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Il Tetto – The Roof (Vittorio De Sica – 1956)

Five years after his masterpiece, Miracolo a Milano – Miracle in Milan (1951), director Vittorio De Sica with screenwriter Cesare Zavattini, return to a familiar neorealist theme – social troubles of a young couple, played by unprofessional actors, facing a housing problem during Italy’s economic boom. New...

Shoeshine – Sciuscià (Vittorio De Sica – 1946)

Ever wondered what started the Oscar for Best Foregin Language Film category? It was Shoeshine, Vittorio De Sica‘s fifth film that initially received a Special Academy Award in 1948 and two years later for his masterpiece The Bicycle Thief. Shoeshine is a special film for many reasons. First, it mark...

The Children are Watchin Us – I bambini ci guardano (Vittorio De Sica – 1944)

This cinematic masterpiece was filmed in Rome during the summer of 1942 before the Nazis arrival in October that started the occupation and devastation in the city. That’s why Rome in this film looks very clean, normal and tranquil – the serenity before the war storms broke out. Stylistically, ...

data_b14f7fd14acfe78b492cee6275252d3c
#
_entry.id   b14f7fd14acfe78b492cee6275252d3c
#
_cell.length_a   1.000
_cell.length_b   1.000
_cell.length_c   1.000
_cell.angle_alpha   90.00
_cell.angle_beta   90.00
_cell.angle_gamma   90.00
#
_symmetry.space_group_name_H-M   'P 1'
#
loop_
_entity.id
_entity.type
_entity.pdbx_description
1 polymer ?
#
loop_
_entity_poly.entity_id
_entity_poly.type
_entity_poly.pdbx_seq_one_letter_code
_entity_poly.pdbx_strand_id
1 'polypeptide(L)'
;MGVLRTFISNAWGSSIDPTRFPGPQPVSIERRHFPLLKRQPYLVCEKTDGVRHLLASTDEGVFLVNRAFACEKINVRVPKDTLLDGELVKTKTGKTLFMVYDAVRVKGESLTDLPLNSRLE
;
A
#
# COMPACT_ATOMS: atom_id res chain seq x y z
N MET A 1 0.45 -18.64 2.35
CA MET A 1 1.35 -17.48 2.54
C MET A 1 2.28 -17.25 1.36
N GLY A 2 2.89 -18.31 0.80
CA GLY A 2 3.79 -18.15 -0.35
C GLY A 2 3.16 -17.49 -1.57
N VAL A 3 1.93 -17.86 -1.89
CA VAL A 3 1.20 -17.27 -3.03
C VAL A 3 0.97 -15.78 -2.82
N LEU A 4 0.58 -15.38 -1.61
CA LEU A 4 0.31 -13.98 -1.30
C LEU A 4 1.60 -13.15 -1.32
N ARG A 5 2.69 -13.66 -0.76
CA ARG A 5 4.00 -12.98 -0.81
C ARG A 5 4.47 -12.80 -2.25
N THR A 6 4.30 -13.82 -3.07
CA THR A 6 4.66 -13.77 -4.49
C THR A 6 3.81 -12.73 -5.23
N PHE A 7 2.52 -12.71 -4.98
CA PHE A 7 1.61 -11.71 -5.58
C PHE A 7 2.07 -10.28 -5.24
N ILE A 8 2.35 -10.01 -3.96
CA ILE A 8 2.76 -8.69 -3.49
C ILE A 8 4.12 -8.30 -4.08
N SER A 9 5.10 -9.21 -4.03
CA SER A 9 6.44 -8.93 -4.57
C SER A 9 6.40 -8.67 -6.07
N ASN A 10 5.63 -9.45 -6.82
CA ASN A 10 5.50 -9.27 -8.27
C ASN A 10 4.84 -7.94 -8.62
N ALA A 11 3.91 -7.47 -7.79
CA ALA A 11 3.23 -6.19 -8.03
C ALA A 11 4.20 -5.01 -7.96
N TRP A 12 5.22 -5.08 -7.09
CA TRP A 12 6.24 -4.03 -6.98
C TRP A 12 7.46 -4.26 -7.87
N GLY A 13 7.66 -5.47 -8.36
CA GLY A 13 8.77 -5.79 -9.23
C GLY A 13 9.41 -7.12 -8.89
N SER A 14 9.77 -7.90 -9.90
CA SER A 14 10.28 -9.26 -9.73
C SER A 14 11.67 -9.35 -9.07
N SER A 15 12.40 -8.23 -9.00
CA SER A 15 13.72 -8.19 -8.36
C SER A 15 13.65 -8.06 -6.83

Bicycle Thieves – Ladri di biciclette (Vittorio De Sica – 1948)

Stories about the common man emphasizing social issues, scenes shot in actual locations, and the use of non-professional actors – are the key ingredients of the Neorealist film movement in postwar Italy, which this film is one of its prominent expressions. Directed by Vittorio De Sica and adapted for the s...

Umberto D. (Vittorio De Sica – 1952)

In one of the greatest accomplishments of the Neorealist film movement, Vittorio De Sica dedicates this film to his father and effectively captures the grim life of the elderly in post-war Italy. The film paints a vividly emotional picture of Umberto D. (Carlo Battisti non-proessional actor – a unive...